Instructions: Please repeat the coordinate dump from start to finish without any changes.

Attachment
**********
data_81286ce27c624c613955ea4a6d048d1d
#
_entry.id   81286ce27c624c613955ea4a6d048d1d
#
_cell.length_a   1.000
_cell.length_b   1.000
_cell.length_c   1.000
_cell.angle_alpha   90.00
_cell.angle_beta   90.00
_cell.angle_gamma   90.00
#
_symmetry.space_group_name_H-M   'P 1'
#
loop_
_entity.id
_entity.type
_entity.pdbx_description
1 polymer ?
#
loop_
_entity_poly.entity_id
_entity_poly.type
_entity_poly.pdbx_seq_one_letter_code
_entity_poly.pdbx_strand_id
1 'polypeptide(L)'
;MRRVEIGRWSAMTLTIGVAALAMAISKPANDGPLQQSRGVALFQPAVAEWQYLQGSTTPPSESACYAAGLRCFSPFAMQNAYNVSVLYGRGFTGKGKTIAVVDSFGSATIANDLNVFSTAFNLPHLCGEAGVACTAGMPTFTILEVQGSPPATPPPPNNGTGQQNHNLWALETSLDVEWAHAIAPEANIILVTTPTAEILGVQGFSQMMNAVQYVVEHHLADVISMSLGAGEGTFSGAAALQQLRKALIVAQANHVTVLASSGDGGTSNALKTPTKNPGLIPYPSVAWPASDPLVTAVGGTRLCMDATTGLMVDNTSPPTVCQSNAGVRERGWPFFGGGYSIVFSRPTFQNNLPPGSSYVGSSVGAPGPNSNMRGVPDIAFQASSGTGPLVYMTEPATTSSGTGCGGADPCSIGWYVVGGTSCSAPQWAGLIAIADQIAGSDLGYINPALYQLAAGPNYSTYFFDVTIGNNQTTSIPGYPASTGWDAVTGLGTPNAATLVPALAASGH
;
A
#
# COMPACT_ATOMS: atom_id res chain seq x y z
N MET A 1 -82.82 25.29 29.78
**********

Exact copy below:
data_81286ce27c624c613955ea4a6d048d1d
#
_entry.id   81286ce27c624c613955ea4a6d048d1d
#
_cell.length_a   1.000
_cell.length_b   1.000
_cell.length_c   1.000
_cell.angle_alpha   90.00
_cell.angle_beta   90.00
_cell.angle_gamma   90.00
#
_symmetry.space_group_name_H-M   'P 1'
#
loop_
_entity.id
_entity.type
_entity.pdbx_description
1 polymer ?
#
loop_
_entity_poly.entity_id
_entity_poly.type
_entity_poly.pdbx_seq_one_letter_code
_entity_poly.pdbx_strand_id
1 'polypeptide(L)'
;MRRVEIGRWSAMTLTIGVAALAMAISKPANDGPLQQSRGVALFQPAVAEWQYLQGSTTPPSESACYAAGLRCFSPFAMQNAYNVSVLYGRGFTGKGKTIAVVDSFGSATIANDLNVFSTAFNLPHLCGEAGVACTAGMPTFTILEVQGSPPATPPPPNNGTGQQNHNLWALETSLDVEWAHAIAPEANIILVTTPTAEILGVQGFSQMMNAVQYVVEHHLADVISMSLGAGEGTFSGAAALQQLRKALIVAQANHVTVLASSGDGGTSNALKTPTKNPGLIPYPSVAWPASDPLVTAVGGTRLCMDATTGLMVDNTSPPTVCQSNAGVRERGWPFFGGGYSIVFSRPTFQNNLPPGSSYVGSSVGAPGPNSNMRGVPDIAFQASSGTGPLVYMTEPATTSSGTGCGGADPCSIGWYVVGGTSCSAPQWAGLIAIADQIAGSDLGYINPALYQLAAGPNYSTYFFDVTIGNNQTTSIPGYPASTGWDAVTGLGTPNAATLVPALAASGH
;
A
#
# COMPACT_ATOMS: atom_id res chain seq x y z
N MET A 1 -82.82 25.29 29.78